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Thanks Keenan. How often does ntpd update the clock? I'm wondering if you will see a performance hit with the daemon running.

 

keenan

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Thanks Keenan. How often does ntpd update the clock? I'm wondering if you will see a performance hit with the daemon running.


The operation of NTP is actually quite complicated, and I don't really understand all the ins and outs of it, it doesn't just poll periodically, it maintains a lock on the server's clock and estimates the local offset and rate error and compensates for them. If it detects that the local clock has a lot of jitter (the local error rate changes a lot so the offset is hard to predict), it will poll the upstream clock more often to try and keep the clock accurate. I don't expect you will see any noticeable performance hit, but you may as well test it. I may call it 'complicated', but it's something a 486-era PC can run with hardly any performance impact, so I don't think you'll have problems.

If you're concerned about it and can tolerate some clock drift, just the ntpdate at startup which is a one-time sync should be sufficient to keep the clock close enough as long as you're not running for months on end, and as long as the VM solution provides a properly stable clock to the guest (I know I've had trouble with this in the past). Just skip the ntpd commands. I'm lazy and I use ntp everywhere because it means I never have to set clocks and all my logs are in sync to the second - but it's definitely overkill if you just want a reasonable clock, NTP is good enough to keep pretty much any system within 50ms of 'the one true UTC', and most modern systems within 10ms or so if you sync with 3 or 4 servers, or a couple nationally-run atomic clock time servers, though it's quite good as long as it has several servers to work with even if they're not very good themselves (just one used here).

Can you tell I'm a huge nerd? :p
 
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musky

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50ms is probably way overkill, but these things rarely get rebooted so a one-time deal may cause these VMs to get out of sync again. I have no idea how good the clock is in them. Something that would update every hour or every day might end up being better. I didn't notice if sshd is running on them, but assuming it is, you could use PuTTY to manually update your clock without having to stop the FAH client. I unfortunately do not have one running to test any of this.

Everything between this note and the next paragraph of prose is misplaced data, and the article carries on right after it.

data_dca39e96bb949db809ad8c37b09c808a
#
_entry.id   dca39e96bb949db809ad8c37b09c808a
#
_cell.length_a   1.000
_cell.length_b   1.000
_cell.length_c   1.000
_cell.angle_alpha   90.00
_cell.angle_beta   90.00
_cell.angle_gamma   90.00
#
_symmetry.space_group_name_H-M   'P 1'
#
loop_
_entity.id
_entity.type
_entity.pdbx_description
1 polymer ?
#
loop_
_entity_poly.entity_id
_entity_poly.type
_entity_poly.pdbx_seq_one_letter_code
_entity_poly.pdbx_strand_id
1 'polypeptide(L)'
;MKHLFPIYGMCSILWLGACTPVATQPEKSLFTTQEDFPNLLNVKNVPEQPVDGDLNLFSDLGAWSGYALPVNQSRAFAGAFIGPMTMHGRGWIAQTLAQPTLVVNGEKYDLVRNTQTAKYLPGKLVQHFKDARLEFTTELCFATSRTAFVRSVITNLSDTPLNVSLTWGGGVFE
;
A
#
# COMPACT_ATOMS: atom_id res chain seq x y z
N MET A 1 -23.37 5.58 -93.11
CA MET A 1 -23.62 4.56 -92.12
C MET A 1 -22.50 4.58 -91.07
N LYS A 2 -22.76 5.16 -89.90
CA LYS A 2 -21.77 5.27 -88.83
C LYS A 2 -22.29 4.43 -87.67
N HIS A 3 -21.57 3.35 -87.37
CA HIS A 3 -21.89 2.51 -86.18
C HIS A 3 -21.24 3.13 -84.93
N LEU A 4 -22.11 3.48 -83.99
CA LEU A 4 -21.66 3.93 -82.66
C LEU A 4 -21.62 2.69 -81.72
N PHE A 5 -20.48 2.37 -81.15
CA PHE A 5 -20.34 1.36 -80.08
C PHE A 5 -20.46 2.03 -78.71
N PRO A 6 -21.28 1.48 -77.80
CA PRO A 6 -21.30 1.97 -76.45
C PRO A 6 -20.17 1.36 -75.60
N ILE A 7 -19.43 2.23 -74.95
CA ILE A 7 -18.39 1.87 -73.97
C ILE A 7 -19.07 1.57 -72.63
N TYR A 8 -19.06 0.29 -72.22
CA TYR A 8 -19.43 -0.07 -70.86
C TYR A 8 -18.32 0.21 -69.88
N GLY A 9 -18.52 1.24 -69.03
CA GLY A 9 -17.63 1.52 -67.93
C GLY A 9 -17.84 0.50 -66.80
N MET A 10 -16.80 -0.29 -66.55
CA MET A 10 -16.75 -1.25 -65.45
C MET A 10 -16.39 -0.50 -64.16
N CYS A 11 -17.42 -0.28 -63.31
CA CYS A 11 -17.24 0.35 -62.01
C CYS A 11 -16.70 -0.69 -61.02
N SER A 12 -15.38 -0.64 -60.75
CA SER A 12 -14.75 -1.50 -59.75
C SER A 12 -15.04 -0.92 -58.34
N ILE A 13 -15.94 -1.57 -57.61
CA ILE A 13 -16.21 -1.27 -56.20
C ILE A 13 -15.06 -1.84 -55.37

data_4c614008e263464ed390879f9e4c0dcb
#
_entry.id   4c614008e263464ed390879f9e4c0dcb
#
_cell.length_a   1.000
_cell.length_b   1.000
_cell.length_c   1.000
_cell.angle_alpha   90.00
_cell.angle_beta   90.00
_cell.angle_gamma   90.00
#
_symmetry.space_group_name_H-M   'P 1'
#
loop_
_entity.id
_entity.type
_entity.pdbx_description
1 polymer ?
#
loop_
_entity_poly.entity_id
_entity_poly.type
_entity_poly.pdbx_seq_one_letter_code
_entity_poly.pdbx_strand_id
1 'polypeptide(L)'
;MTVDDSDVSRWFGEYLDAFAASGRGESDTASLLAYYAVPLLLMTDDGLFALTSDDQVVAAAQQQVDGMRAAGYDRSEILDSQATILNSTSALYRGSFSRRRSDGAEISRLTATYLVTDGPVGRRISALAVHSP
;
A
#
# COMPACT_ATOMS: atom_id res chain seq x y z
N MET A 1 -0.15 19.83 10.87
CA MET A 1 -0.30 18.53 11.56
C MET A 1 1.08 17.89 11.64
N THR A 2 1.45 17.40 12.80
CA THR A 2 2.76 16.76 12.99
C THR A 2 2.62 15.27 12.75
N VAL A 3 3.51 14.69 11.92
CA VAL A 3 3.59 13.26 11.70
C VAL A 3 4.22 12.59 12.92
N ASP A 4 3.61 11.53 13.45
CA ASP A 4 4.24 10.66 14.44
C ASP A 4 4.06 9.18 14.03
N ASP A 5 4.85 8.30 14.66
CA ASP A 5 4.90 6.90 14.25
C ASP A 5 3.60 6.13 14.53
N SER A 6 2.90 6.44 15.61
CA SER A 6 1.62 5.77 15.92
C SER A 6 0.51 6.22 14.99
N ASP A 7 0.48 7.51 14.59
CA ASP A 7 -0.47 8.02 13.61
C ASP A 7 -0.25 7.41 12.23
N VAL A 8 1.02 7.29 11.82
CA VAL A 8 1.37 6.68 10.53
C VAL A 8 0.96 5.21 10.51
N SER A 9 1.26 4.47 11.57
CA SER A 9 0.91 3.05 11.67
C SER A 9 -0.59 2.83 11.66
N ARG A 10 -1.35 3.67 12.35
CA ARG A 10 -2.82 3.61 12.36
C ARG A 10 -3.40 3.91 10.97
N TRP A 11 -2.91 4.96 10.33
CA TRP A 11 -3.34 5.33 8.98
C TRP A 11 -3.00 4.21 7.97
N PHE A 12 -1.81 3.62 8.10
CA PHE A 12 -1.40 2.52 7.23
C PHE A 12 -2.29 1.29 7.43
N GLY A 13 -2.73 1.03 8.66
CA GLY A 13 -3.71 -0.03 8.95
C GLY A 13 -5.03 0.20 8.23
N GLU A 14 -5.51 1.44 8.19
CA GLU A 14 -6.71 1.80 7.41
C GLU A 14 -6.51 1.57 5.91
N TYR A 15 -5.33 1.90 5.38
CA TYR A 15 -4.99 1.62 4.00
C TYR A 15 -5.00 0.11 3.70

We love nerds around here, especially ones who know things that most of us don't. I can tell you that my experience with system clocks and ntp was in Windows and was because if you played a spell caster character in Everquest and you system clock was off, your spell reset timer would lock you out by the amount of time your system clock was off. I'd say that puts me somewhere between geek and nerd ... :)

 

keenan

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50ms is probably way overkill, but these things rarely get rebooted so a one-time deal may cause these VMs to get out of sync again. I have no idea how good the clock is in them. Something that would update every hour or every day might end up being better. I didn't notice if sshd is running on them, but assuming it is, you could use PuTTY to manually update your clock without having to stop the FAH client. I unfortunately do not have one running to test any of this.

Yeah, but I really don't think it will make any difference to run it or not, and it's nice to just leave it alone and trust it's in line. But...

If you prefer that approach, try something like this instead of the 'ntpd' stuff in rc.local:
Code:
echo -e '#!/bin/sh\n/usr/sbin/ntpdate pool.ntp.org' > /etc/cron.daily/ntp.sh
chmod a+x /etc/cron.daily/ntp.sh
 
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djkilla

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Just to be sure. If I wanted the time to be synced each time I start the VM image, I would enter the following:

root@FAH:~# cp /usr/share/zoneinfo/EST5EDT /etc/localtime
root@FAH:~# ntpd
root@FAH:~# echo "ntpd" >> /etc/rc.d/rc.local
 

keenan

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Just to be sure. If I wanted the time to be synced each time I start the VM image, I would enter the following:

root@FAH:~# cp /usr/share/zoneinfo/EST5EDT /etc/localtime
root@FAH:~# ntpd
root@FAH:~# echo "ntpd" >> /etc/rc.d/rc.local

This will keep time continuously in sync. If you just want it to sync at startup, keep the 'ntpdate' lines and skip the 'ntpd' ones.

So:

root@FAH:~# cp /usr/share/zoneinfo/PST8PDT /etc/localtime
root@FAH:~# echo "ntpdate pool.ntp.org" >> /etc/rc.d/rc.local

You can do the one-time 'ntpdate pool.ntp.org' to sync the current instance if you want.
 

linuxfah

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There is a checkbox in the web config for enabling NTPD. This will start NTPD on next boot. You also have the option to add iburst to /etc/ntp.conf after each server to sync the time more frequently and the option to specify different ntp servers if desired.

Another option is to hit ALT+F2 and run the command timesync. This will sync the time with the hardware clock every so often. This example sets the time every 3 minutes:

timesync 180
 

musky

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I figured there was an easy way to do this. linuxfah, have you noticed any performance hit when running NTPD? Thanks for the info.

 

linuxfah

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I figured there was an easy way to do this. linuxfah, have you noticed any performance hit when running NTPD? Thanks for the info.

I have not seen any performance hit from running NTPD. NTPD uses very little in the way of resources.